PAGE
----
Legatus member David Persing of San Francisco recalled Advents prior to the conversion of his entire family — his wife Susan and eight children — to Catholicism five years ago.

“In my Protestant Church, there was not as much of a buildup as you see in Advent for Catholics,” he said. “There isn’t this formal anticipation. Advent for Catholics is a process leading to a climactic celebration. And it doesn’t even end at Christmas.”

Susan Persing also felt a change after her conversion.

“My conversion brought a deeper meaning to the whole season. There was a more joyful anticipation,” she said. “The feast of the Immaculate Conception took on a whole new meaning for me because it falls on my birthday. It made me really look at the Incarnation and realize that this doctrine was so necessary. Jesus was divine; he couldn’t have anything to do with sin. This realization was just extraordinary and awesome.”

The Persings came to realize that for Catholics, Advent is more than just a time for Christmas shopping. It’s a liturgical season with rich traditions. Advent customs are an excellent way to teach the faith to children. Highly interactive activities include building a Jesse Tree, lighting the AdventWreath before family prayer, using an Advent calendar, and singing and praying the “O Antiphons” from the Old Testament.

“Advent is also a season for contemplating the extraordinary faith and obedience of the Blessed Virgin Mary,” said Meredith Gould, author of The Catholic Home: Celebrations and Traditions for Holidays, Feast Days and Every Day. “Although there are many traditional and whimsical ways to celebrate Advent, contemplating Mary’s Yes can be an especially powerful spiritual practice for adults.”

Gellert and Elizabeth Dornay, members of Legatus’ Seattle Chapter, have a unique family tradition to contemplate Mary’s pregnancy. They’ve modified the traditional Advent wreath tradition by placing a “pregnant candle” in the middle.

“We light the candles in the AdventWreath every night for 40 days,” Elizabeth Dornay explained. “We place a large blue candle in the center for Mary and cover it with a cloth. On Christmas Eve we finally take off the cloth and light that blue candle to show that Mary has finally given birth.”


Creating a Jesse Tree is another Catholic family tradition. It’s a way of connecting the 4,000 years of salvation history to the birth of Jesus. Over the course of Advent, children decorate the Jesse Tree (a poster, real tree or branch) with symbols to represent stories leading up to the birth of Christ. The practice finds its origins in Isaiah’s prophecy: “A shoot shall sprout from the stump of Jesse, and from his roots a bud shall blossom” (Isa 11:1).

The Dornays have been crafting Jesse Trees every Christmas for years.

“We take disks, put pictures on them and then hang them on a dead branch,” Dornay said. “Each disk tells a story. The last disk has a picture of the baby Jesus.”

The family delights in seeing a dead tree branch come to life through Advent, she said, so that on the last day it looks alive with the colorful homemade ornaments. After each disk is hung, the family sings “O Come, O Come Emmanuel.”

The Persings also mark Advent with song, singing Christmas carols for the first time at Thanksgiving.

“We have always been involved in choirs,” said Susan Persing, an accomplished pianist. “When the children were little, choir was the only activity they could all do together. They didn’t always want to do it, and sometimes I had to bribe them. But now they love it!”

In fact, one of the Persings sings in a Spokane opera company while studying at Gonzaga University. He also sings Gregorian chant.When the family sings together, they do it in multi-part harmony.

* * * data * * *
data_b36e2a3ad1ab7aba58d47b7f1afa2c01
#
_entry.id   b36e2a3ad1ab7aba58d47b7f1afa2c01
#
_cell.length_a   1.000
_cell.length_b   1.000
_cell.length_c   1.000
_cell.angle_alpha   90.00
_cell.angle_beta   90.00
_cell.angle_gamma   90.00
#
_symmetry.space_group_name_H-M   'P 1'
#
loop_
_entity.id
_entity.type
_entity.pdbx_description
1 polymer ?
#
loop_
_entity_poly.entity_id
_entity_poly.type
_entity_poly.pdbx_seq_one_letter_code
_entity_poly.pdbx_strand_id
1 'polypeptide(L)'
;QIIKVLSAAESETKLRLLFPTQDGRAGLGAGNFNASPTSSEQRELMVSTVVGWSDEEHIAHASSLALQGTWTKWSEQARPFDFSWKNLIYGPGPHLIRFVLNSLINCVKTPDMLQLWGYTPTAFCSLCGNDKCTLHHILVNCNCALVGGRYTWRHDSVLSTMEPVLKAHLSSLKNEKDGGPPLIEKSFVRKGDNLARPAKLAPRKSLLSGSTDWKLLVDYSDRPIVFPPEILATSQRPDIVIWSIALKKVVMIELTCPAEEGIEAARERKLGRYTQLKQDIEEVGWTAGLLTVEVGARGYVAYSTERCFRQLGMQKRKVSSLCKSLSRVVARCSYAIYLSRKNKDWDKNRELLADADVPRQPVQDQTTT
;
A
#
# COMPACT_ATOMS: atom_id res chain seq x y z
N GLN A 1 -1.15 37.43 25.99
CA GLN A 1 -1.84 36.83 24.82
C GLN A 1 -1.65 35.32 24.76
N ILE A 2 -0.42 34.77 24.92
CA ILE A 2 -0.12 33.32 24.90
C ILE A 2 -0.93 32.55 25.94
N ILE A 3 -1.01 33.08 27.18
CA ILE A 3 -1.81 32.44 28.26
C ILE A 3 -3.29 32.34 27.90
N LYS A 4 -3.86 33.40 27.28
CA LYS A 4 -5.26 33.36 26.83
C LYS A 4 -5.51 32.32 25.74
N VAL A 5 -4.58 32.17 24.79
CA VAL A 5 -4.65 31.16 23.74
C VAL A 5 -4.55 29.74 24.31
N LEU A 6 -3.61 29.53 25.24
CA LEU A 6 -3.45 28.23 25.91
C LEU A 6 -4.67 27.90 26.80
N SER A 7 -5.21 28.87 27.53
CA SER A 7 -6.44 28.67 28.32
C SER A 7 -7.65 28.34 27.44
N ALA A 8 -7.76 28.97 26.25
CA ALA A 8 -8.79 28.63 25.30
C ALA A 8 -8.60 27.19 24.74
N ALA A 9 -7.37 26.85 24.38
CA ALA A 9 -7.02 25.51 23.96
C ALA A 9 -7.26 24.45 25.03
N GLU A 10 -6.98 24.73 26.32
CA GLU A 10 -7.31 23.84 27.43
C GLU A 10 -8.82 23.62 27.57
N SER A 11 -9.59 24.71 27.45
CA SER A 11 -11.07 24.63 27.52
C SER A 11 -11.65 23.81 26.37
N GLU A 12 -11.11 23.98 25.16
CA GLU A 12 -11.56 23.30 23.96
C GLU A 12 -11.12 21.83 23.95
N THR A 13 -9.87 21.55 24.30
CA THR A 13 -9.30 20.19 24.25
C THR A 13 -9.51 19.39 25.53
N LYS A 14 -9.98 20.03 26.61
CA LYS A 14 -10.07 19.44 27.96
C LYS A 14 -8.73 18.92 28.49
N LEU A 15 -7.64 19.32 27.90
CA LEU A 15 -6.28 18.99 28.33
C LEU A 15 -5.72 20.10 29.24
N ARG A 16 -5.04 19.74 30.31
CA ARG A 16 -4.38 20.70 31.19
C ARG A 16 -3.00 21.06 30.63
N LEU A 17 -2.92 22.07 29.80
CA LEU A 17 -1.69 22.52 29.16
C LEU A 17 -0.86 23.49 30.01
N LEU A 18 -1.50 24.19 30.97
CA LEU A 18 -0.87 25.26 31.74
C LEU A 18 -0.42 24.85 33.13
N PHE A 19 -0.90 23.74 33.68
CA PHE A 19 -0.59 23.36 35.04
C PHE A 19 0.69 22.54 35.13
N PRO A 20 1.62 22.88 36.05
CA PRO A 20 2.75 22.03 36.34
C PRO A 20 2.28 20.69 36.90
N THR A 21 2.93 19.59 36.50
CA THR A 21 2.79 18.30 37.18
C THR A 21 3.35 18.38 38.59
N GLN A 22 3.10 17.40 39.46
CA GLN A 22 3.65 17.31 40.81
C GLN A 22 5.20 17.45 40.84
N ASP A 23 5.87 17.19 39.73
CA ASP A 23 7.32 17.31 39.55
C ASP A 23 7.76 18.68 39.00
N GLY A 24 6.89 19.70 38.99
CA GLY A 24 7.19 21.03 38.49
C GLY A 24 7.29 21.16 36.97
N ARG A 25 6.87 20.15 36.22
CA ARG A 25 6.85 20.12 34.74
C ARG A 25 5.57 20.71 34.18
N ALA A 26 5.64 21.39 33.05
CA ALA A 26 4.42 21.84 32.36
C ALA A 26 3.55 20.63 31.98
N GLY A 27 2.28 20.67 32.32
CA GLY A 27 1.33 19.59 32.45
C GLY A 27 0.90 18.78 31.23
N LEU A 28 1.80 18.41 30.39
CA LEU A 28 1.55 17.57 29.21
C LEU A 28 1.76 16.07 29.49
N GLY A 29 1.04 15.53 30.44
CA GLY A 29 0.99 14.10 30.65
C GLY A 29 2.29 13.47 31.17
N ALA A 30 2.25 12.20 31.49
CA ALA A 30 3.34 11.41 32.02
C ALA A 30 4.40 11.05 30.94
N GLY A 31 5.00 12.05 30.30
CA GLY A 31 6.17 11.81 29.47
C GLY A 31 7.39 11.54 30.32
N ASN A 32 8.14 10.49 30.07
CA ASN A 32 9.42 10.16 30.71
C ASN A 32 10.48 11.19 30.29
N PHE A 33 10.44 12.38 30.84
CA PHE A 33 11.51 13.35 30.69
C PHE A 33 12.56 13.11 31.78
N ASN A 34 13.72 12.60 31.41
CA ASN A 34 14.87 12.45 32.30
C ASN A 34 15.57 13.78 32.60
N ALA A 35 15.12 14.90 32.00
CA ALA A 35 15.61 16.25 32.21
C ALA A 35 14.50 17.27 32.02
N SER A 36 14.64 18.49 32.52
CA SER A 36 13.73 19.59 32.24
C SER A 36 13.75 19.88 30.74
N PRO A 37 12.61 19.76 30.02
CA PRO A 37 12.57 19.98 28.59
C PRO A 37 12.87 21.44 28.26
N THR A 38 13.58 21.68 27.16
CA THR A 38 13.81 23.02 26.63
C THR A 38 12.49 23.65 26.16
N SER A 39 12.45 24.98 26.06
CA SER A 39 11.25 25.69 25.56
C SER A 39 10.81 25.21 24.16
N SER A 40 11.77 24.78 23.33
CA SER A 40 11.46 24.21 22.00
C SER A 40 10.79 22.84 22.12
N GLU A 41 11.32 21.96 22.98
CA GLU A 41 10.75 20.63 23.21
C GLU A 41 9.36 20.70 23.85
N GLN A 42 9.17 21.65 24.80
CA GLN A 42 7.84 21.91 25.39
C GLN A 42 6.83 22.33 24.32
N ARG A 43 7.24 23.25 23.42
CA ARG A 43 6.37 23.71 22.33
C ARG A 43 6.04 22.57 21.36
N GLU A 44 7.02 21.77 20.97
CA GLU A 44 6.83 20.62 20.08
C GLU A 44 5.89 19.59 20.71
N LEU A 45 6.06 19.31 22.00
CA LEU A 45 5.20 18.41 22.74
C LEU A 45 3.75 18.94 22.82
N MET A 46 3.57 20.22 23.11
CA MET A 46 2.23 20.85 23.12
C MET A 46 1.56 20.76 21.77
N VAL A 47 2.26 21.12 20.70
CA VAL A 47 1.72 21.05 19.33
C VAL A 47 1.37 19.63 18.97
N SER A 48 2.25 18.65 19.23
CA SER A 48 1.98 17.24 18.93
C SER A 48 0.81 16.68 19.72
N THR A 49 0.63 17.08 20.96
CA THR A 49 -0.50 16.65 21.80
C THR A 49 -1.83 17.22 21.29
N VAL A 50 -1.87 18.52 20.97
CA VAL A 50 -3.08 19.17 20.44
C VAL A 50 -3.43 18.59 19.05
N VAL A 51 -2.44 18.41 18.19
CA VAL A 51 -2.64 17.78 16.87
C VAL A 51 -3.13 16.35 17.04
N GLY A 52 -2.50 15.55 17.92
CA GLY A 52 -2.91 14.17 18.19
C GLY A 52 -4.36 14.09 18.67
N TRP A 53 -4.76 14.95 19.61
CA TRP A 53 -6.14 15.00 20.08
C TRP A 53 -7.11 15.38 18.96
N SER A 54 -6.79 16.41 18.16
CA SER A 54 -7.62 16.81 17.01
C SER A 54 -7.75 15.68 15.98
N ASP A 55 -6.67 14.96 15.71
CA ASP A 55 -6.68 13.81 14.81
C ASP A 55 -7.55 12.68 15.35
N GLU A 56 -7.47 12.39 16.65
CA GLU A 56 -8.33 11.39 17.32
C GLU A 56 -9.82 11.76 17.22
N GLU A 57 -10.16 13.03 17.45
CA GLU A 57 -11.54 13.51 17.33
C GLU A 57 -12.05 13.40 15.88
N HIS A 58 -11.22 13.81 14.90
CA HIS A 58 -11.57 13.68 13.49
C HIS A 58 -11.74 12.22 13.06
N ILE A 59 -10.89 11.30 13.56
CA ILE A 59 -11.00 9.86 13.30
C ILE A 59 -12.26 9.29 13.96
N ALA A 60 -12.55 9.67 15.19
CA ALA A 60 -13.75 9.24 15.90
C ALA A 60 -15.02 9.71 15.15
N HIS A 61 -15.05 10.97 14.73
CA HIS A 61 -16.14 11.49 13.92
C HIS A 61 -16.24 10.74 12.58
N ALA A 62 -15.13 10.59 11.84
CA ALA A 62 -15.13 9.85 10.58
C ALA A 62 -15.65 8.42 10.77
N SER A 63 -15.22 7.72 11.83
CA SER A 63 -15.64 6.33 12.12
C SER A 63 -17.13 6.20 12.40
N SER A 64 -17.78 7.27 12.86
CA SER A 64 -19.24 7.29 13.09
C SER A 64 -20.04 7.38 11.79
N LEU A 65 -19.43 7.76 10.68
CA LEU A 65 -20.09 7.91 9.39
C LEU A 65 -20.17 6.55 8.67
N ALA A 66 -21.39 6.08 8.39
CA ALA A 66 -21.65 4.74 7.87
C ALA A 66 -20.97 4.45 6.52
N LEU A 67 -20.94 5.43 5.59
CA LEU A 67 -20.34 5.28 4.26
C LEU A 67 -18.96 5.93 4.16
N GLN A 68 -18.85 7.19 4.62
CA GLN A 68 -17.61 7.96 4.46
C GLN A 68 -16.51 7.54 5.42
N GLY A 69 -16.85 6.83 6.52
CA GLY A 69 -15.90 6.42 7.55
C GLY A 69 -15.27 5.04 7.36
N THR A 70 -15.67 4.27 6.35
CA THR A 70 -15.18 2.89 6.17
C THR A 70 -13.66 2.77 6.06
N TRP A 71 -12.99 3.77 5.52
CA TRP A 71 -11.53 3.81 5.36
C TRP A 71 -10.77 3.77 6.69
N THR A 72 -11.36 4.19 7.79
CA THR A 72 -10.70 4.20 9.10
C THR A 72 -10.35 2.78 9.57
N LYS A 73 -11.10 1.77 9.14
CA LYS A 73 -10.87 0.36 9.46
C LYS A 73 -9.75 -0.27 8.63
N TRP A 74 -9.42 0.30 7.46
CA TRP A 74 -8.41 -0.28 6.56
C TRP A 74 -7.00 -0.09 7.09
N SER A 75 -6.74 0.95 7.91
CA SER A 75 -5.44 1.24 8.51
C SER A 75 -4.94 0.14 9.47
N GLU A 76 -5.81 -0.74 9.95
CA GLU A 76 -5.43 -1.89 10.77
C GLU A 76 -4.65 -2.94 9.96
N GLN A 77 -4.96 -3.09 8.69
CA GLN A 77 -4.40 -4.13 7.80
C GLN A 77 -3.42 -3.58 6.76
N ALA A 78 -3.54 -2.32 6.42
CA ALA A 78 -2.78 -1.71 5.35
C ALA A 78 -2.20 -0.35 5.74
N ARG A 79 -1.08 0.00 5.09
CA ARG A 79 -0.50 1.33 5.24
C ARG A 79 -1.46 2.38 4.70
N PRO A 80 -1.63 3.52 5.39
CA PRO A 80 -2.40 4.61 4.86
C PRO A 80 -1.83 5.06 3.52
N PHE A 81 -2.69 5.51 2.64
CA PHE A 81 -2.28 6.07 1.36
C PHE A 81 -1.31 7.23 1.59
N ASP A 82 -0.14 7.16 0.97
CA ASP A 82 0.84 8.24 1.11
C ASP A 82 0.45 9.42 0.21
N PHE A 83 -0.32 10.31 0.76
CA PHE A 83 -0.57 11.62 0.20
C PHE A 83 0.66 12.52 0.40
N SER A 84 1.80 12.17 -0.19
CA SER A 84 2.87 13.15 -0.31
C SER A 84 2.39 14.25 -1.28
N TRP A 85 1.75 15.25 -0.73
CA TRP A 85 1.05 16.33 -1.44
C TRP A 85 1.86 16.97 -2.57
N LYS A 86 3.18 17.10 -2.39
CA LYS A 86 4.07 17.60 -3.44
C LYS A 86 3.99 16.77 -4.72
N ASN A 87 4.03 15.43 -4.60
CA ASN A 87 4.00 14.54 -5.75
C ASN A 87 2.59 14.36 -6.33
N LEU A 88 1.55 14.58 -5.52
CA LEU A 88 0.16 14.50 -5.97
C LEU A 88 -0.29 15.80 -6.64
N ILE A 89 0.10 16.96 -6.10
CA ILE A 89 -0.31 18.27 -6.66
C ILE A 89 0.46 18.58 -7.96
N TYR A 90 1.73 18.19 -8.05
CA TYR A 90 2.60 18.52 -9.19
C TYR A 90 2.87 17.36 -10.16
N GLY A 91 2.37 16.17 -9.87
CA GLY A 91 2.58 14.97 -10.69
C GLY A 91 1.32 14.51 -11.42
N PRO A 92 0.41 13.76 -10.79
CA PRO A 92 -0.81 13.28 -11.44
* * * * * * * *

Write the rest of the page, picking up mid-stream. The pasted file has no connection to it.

Christmas cuisine

Cooking is one of the best parts of the season for both secular and religious families. The Persings, who have a German background, bake mounds of Christmas cookies and create elaborate gingerbread houses. Catholics with a Southern Italian background have another unique tradition.

“Fish was always a staple in my house for Christmas Eve,” said Teresa Tomeo, a member of Legatus’ Detroit NE Chapter. “We did the seven fishes on Christmas Eve. According to my research, it has to do with the seven days of creation and/or the seven sacraments. Other areas of Italy have 13 kinds of fish on Christmas Eve for Jesus and the 12 apostles.”

Not only do Catholics nourish their bodies during the season, but also their hearts and minds.

Elizabeth Dornay, a selfproclaimed bibliophile, has been collecting Christmas books for years. She stores them in a special box which only comes out during Advent. She puts them away at Epiphany. Her children know that they only get to see these books during this season. They look forward to it all year long.

Dornay also has her children sing the seven “O Antiphons,” which are prayed during the last seven days of Advent (Dec. 17- 23). The “O Antiphons” were likely developed by monks during the sixth century. They pieced together texts from the Old Testament which looked forward to the coming of our salvation. Each begins with the exclamation “O” and ends with a plea for the Messiah to come.

Advent and Christmas traditions can be as varied as those who practice them. They are designed to bring the faithful back to the significance of Christ’s birth (and his second coming) rather than the gifts under the tree.

“The current economic situation provides a valuable opportunity to shift our focus away from the commercialization of Christmas,” said Gould, author of The Catholic Home. “Because these activities take place primarily in the domestic Church, they provide a way to keep Catholic faith traditions vibrantly alive in between Mass attendance.”

“We begin to really feel what the Holy Family felt,” said David Persing. “Catholics just do a better job of anticipating and appreciating what happens at Christmas.”

Sabrina Arena Ferrisi is a staff writer for Legatus Magazine.


Advent defined

Advent (from the Latin word adventus, meaning “coming”) is a season of expectant waiting and preparation for the celebration of the Nativity of Jesus – in other words, the period immediately before Christmas. It is the beginning of the Church year in the Western Church. The Christmas season begins on Dec. 25 and continues until the Baptism of Our Lord.


Advent resources

Jesse Tree




O Antiphons


Straw Tradition